Kitchen’s average moto win margin of 32.6 seconds raised eyebrows but also drew criticism.
Despite the fact that he was competing in the B classes for the first time, some believed he should not have been in Limited.
Kitchen heard the chatter.
“But, at the same time, I don’t really care,” he said while fishing for bass on a Washington Lake, his favorite non-moto hobby.
Kitchen said he was exactly where Yamaha wanted him to be, and his time in the B class is now finished. He’ll move to A and Pro Sport going forward.
Hometown: Bakersfield, Calif.
250 B: 39th (3-DNF-DNS)
Schoolboy 2 (12-17): 3rd (1-2-5)
After seven surgeries across 30 months, Jett Reynolds just wanted to line up in Tennessee.
From 2013-’17, the Team Green Kawasaki rider won nine championships. A series of injuries—ankle, arm, collarbone, nerve damage, pelvis, wrist, shoulder—that started in April 2018 caused him to miss not only Loretta’s in 2018 and 2019, but most of the AMA majors, too.
“All his prep leading up was cautious,” said Kawasaki Team Green Manager Ryan Holliday.
“Because, in his head, he’s thinking, ‘If I don’t show up again, then what?’”
Reynolds was nursing a banged-up shoulder coming into Loretta’s 2020, but he started strong, with a third in the first 250 B moto and a win in Schoolboy 2.
While leading on Lap 9 of the second 250 B moto, however, Reynolds went over the bars spectactularly in the famed “Ten Commandments” whoops section and suffered a DNF.
He also threw away the Schoolboy title in the final moto with a fall. Leaving Tennessee intact, though, is a positive.
Reynolds will compete in the A and Pro Sport classes in 2021.
Hometown: Pocatello, Idaho
250 B: 3rd (2-5-4)
Schoolboy 2 (12-17): 1st (2-3-1)
Chance Hymas returned to Loretta’s after a broken arm kept him away in 2019. He won his first championship, which didn’t surprise Holliday.
In fact, Holliday felt Hymas had more to show, especially in 250 B. At a regional qualifier in June, Hymas beat Reynolds, Nick Romano and LeBlanc, the eventual 250 B champion.
Still, Hymas put in a clutch performance in the final Schoolboy moto to beat 17-year-old Nate Thrasher, who is moving up to Pro Sport in 2021.
Hometown: Temecula, Calif.
Mini Sr. 1 (12-14): 1st (1-1-1)
Mini Sr. 2 (13-15): 1st (1-1-1)
Better known as “Danger Boy,” Haiden Deegan might become the first amateur motocross rider to be bigger than the sport by the time he turns pro.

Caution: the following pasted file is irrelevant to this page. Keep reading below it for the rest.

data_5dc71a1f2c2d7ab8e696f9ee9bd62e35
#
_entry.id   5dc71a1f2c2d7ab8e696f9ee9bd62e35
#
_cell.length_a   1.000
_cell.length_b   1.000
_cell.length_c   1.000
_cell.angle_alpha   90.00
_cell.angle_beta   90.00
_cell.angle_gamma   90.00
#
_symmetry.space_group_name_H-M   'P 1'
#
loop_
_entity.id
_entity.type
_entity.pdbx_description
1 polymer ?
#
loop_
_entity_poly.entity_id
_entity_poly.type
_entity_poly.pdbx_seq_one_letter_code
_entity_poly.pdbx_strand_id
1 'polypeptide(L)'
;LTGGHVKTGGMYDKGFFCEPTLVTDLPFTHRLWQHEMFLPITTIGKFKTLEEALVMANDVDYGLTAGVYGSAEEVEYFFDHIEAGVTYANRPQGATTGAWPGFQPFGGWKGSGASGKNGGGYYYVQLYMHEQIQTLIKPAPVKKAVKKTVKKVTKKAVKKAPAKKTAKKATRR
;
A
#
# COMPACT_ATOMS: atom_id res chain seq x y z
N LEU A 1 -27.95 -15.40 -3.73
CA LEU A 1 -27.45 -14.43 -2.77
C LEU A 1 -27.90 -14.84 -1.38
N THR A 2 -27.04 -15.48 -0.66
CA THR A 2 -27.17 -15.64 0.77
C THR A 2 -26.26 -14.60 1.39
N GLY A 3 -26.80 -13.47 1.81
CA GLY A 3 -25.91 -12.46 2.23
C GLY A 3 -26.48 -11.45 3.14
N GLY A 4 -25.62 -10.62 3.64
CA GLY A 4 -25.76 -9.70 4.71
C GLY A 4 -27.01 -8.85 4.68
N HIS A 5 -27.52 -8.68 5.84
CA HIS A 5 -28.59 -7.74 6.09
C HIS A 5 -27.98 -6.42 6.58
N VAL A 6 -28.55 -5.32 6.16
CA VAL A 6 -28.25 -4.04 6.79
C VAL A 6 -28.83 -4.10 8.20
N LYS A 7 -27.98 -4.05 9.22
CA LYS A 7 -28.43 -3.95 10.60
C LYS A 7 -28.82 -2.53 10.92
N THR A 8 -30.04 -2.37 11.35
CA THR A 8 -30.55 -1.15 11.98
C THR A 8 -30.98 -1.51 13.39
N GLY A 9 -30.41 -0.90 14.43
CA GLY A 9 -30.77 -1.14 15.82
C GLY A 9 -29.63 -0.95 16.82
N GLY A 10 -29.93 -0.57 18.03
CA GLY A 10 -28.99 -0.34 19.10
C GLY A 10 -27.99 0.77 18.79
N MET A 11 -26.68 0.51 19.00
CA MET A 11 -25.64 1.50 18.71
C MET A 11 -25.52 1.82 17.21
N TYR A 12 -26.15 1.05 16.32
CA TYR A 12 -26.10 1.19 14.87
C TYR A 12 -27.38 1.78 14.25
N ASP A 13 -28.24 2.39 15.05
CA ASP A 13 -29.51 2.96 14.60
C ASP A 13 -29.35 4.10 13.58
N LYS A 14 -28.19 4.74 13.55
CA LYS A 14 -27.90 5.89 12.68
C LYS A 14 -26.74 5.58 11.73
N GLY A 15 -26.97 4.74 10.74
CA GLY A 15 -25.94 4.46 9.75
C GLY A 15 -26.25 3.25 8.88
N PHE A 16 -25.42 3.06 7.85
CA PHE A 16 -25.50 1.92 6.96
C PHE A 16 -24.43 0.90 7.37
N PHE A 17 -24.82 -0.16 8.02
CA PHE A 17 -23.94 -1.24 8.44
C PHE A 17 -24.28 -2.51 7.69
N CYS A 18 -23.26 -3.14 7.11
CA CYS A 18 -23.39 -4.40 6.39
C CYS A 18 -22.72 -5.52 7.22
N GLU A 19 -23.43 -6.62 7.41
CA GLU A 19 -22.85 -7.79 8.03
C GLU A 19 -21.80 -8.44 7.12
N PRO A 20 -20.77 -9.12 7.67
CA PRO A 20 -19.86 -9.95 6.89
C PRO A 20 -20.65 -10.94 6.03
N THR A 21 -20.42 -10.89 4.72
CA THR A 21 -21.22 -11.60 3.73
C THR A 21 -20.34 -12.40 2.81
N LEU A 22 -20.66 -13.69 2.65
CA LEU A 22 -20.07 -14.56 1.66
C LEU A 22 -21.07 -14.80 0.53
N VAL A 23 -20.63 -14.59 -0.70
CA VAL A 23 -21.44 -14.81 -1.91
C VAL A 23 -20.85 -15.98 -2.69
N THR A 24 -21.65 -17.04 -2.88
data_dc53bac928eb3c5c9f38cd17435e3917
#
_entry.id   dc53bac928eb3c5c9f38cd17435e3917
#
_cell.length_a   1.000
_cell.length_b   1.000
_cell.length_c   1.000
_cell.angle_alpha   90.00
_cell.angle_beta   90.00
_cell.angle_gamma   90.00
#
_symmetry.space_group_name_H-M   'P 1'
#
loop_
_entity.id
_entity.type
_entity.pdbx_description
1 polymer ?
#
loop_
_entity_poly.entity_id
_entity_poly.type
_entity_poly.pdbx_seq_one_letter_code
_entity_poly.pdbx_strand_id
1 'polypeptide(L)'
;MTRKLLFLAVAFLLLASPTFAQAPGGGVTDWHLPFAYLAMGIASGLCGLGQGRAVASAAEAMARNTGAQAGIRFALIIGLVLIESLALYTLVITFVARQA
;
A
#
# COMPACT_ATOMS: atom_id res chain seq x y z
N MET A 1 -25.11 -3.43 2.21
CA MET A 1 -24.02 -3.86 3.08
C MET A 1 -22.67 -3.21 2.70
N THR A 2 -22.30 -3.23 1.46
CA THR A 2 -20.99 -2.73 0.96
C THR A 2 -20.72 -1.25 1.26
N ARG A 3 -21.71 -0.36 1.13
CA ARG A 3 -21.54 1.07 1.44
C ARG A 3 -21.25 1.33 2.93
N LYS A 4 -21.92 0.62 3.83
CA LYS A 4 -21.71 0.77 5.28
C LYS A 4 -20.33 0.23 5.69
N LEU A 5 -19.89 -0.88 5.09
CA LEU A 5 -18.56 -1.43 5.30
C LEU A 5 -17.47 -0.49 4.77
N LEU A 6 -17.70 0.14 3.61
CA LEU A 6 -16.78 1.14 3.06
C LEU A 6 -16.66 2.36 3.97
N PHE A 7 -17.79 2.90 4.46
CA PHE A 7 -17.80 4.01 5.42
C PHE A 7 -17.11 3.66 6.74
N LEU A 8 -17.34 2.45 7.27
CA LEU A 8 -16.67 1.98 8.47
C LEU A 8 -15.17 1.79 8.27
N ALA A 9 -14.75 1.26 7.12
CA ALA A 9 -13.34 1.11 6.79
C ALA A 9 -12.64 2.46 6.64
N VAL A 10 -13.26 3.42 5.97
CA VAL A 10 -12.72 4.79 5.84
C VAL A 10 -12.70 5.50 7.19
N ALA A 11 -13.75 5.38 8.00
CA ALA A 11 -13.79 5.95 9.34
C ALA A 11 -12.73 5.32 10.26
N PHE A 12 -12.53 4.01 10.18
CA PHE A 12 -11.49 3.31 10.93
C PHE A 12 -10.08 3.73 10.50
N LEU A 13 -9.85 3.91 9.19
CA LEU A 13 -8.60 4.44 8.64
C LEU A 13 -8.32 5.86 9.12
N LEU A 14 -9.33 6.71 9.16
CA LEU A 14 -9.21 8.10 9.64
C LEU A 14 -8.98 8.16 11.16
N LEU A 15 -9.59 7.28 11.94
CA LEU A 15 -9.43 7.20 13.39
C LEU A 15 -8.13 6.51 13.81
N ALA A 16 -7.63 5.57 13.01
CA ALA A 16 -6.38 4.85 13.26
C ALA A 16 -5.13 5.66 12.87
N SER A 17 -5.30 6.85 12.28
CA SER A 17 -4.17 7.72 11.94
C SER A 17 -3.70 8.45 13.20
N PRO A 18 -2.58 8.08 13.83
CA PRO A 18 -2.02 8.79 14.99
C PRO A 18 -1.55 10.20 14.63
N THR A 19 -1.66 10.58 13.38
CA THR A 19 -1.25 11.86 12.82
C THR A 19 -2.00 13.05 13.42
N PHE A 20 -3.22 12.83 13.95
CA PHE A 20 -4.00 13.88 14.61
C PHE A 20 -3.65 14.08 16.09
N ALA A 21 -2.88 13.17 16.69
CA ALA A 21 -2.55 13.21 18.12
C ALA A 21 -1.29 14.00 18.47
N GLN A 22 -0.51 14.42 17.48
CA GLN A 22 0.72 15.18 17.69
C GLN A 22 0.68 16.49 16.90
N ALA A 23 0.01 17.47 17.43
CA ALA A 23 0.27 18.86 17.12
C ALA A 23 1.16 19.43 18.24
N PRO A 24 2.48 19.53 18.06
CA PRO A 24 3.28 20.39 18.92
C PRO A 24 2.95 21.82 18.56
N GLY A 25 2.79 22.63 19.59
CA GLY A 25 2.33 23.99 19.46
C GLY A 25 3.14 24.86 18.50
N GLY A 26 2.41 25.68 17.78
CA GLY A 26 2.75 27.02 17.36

With more than 1.5 million combined followers/subscribers on his Instagram and YouTube pages, a merchandise line and an agent, Deegan might already be there. Context: Robertson has 33,600 Instagram followers; Deegan has 732,000.
American motorsports might soon be dominated by Deegans. Haiden’s sister, Hailie, is NASCAR bound, and their father, Brian, is an action sports legend.
But Haiden isn’t a product of clever marketing. He’s really fast, and his six-moto sweep of the Mini Sr. 1 and 2 classes proved that.
He set the fastest lap time in every moto, led 57 of 60 laps and earned his fourth and fifth Loretta’s titles.
AMA Motocross Youth Rider of the Year
Hometown: Bakersfield, Calif.
Supermini 1 (12-15): 1st (1-1-1)
Supermini 2 (13-16): 1st (1-1-1)
Team Green riders don’t have a 125cc two-stroke to bridge the gap between the Supermini and 250 classes. So, they try to stretch the transition to big bikes, especially with A-list talents like Ryder DiFrancesco, the youngest of the “Bakersfield Boys.”
But that didn’t stop DiFrancesco from asking for a KX250F the moment he returned from sweeping the Supermini classes at Loretta’s, his seventh and eighth career titles.
Kawasaki’s Holliday told him to enjoy some time off. He responded with a picture of a bathroom scale display that showed “126 lbs.,” proof that he met Team Green’s 125-pound minimum weight requirement to compete on a 250.
“Until they get to that point, it’s not a conversation for us,” Holliday said. “The biggest thing for us is building their strength.”
DiFrancesco doesn’t turn 16 until March, but his mini-cycle career is over. Look for DiFrancesco to compete in the 250 B and Schoolboy 2 classes at the Mini O’s in November.
For a complete list of 2020 AMA Amateur National Motocross Championship results, go to resultsmx.com/lorettas/class.asp.